By Simon Cambers — The performances of Roger Federer and Rafa Nadal in reaching the final of this year’s Australian Open have served a timely reminder as to what men’s tennis was missing when both were sidelined last year. But the efforts of the 17-time and 14-time Grand Slam champions, at least one of whom featured in all but nine of the 44 Grand Slam finals from 2005 to 2015, have also shown just how much the game will miss them when they’re gone. “I was already prepared in the last couple of majors and I have to say... I didn’t miss them that much,” said former world number one Mats Wilander, now a commentator for Eurosport.
“Now they’re back I realise, wow, how much they add. Now it’s like going to see the (Rolling) Stones every night. For me it’s unbelievable.” Federer, who missed the second half of last year with a knee injury, is through to his 28th Grand Slam final and victory on Sunday would give him a record 18th Grand Slam title. Nadal, who pulled out of the French Open last summer with a left wrist injury which also forced him to miss Wimbledon, will be on the other side of the net. Andy Murray and Novak Djokovic, at 29 a year younger than Nadal, may be around for a while but Federer and Nadal, who have contested eight Grand Slam finals, are by far the most popular players.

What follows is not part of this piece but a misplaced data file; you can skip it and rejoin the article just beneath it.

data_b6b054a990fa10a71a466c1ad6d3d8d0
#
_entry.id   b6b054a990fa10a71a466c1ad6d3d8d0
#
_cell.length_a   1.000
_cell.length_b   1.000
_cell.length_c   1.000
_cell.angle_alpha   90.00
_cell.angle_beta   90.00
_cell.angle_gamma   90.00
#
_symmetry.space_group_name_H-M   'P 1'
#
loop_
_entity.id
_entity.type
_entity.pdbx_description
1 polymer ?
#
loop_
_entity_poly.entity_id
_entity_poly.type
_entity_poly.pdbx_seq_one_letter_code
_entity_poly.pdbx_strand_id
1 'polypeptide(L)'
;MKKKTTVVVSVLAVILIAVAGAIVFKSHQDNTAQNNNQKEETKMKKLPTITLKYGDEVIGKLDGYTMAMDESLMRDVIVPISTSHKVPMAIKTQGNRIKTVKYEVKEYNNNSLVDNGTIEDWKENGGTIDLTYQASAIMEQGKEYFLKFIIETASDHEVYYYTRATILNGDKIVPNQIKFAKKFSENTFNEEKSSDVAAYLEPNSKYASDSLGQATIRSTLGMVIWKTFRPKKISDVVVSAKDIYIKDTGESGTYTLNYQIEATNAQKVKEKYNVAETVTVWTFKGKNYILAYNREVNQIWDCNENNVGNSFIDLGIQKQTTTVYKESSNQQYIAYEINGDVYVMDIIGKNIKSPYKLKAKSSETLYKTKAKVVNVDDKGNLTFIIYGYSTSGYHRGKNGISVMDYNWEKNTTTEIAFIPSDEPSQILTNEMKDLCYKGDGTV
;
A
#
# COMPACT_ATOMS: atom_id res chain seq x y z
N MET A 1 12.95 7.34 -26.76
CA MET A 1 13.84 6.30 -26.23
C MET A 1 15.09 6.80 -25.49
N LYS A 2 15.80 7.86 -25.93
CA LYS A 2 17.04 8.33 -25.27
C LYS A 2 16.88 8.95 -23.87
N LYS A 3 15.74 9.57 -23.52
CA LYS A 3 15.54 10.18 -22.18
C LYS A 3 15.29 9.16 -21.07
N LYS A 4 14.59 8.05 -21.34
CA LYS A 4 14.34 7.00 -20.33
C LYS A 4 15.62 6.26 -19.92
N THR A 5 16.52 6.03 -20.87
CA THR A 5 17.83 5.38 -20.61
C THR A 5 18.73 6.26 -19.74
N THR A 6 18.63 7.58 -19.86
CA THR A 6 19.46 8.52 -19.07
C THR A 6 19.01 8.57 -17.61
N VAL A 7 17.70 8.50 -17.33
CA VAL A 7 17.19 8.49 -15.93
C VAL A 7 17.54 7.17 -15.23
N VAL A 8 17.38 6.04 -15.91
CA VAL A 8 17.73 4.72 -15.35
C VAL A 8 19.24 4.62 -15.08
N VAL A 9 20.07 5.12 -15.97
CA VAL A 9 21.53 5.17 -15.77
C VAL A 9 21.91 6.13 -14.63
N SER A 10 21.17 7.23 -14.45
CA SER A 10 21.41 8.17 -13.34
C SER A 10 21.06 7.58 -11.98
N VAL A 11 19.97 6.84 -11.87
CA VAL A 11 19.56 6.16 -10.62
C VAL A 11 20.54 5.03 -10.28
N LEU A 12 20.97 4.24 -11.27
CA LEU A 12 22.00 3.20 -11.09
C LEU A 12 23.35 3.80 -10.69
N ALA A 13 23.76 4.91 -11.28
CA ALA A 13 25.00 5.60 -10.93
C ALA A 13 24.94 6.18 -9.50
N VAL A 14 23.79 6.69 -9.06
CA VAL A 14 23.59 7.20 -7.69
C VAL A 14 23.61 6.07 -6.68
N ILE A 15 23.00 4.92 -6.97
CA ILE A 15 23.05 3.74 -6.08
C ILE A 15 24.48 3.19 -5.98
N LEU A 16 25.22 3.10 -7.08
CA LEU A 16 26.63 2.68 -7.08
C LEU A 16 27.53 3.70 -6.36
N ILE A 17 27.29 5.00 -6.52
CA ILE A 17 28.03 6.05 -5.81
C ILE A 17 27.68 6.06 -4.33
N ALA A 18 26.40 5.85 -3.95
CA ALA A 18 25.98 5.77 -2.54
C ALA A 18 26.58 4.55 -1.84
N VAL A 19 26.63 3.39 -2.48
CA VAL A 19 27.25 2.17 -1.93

The ATP’s chairman and chief executive, Chris Kermode, believes the tour is strong enough to cope. “Roger and Rafa are two of the most iconic stars to have ever played our sport,” he said by email. “But no player is bigger than the sport, and men’s tennis has an ability to consistently produce global stars that transcend the game.” Kermode pointed to the likes of German teenager Sascha Zverev, Bulgaria’s Grigor Dimitrov, Kei Nishikori of Japan and the Australian, Nick Kyrgios, as players the tour can showcase in years to come. Mike Bryan, one half of the most successful doubles partnerships of all time with his twin brother Bob, believes it will be almost impossible for Federer and Nadal to be replaced.
“They are mega A-list celebrities anywhere they go in the world so it’s going to be tough for the game once they retire,” he said. The impact of their eventual departure is also likely to be felt by television companies, whose ratings soar when they are playing. “The global TV viewership for the ATP World Tour has grown by more than 100 per cent since 2008,” Kermode said. — Reuters